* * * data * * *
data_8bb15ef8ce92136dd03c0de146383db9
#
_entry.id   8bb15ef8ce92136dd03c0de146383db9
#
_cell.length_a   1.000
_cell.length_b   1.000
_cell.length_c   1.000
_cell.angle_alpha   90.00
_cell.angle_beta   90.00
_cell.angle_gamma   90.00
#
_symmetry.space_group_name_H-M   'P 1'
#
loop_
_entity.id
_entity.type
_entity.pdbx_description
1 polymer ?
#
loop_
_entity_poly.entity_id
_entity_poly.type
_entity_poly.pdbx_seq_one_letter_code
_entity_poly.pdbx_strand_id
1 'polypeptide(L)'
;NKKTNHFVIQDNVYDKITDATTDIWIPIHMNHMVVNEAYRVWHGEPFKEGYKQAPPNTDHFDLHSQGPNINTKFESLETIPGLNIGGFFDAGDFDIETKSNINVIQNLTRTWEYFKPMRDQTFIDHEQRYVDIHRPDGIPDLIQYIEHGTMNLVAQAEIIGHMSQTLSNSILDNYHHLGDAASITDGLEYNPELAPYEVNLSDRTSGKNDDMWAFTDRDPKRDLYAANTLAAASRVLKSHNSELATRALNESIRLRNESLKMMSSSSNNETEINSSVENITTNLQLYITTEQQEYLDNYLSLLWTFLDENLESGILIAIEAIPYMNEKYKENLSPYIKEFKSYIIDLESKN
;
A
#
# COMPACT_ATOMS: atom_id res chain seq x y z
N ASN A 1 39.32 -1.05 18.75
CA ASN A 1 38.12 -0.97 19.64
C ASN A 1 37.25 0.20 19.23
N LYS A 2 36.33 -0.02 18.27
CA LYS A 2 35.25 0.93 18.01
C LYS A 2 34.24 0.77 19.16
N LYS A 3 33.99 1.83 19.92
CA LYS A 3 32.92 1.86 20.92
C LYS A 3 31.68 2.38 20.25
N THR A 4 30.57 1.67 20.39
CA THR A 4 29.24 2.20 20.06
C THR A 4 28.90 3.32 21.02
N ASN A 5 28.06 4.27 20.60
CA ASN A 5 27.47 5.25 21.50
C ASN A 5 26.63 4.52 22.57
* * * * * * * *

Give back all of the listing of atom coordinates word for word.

data_8bb15ef8ce92136dd03c0de146383db9
#
_entry.id   8bb15ef8ce92136dd03c0de146383db9
#
_cell.length_a   1.000
_cell.length_b   1.000
_cell.length_c   1.000
_cell.angle_alpha   90.00
_cell.angle_beta   90.00
_cell.angle_gamma   90.00
#
_symmetry.space_group_name_H-M   'P 1'
#
loop_
_entity.id
_entity.type
_entity.pdbx_description
1 polymer ?
#
loop_
_entity_poly.entity_id
_entity_poly.type
_entity_poly.pdbx_seq_one_letter_code
_entity_poly.pdbx_strand_id
1 'polypeptide(L)'
;NKKTNHFVIQDNVYDKITDATTDIWIPIHMNHMVVNEAYRVWHGEPFKEGYKQAPPNTDHFDLHSQGPNINTKFESLETIPGLNIGGFFDAGDFDIETKSNINVIQNLTRTWEYFKPMRDQTFIDHEQRYVDIHRPDGIPDLIQYIEHGTMNLVAQAEIIGHMSQTLSNSILDNYHHLGDAASITDGLEYNPELAPYEVNLSDRTSGKNDDMWAFTDRDPKRDLYAANTLAAASRVLKSHNSELATRALNESIRLRNESLKMMSSSSNNETEINSSVENITTNLQLYITTEQQEYLDNYLSLLWTFLDENLESGILIAIEAIPYMNEKYKENLSPYIKEFKSYIIDLESKN
;
A
#
# COMPACT_ATOMS: atom_id res chain seq x y z
N ASN A 1 39.32 -1.05 18.75
CA ASN A 1 38.12 -0.97 19.64
C ASN A 1 37.25 0.20 19.23
N LYS A 2 36.33 -0.02 18.27
CA LYS A 2 35.25 0.93 18.01
C LYS A 2 34.24 0.77 19.16
N LYS A 3 33.99 1.83 19.92
CA LYS A 3 32.92 1.86 20.92
C LYS A 3 31.68 2.38 20.25
N THR A 4 30.57 1.67 20.39
CA THR A 4 29.24 2.20 20.06
C THR A 4 28.90 3.32 21.02
N ASN A 5 28.06 4.27 20.60
CA ASN A 5 27.47 5.25 21.50
C ASN A 5 26.63 4.52 22.57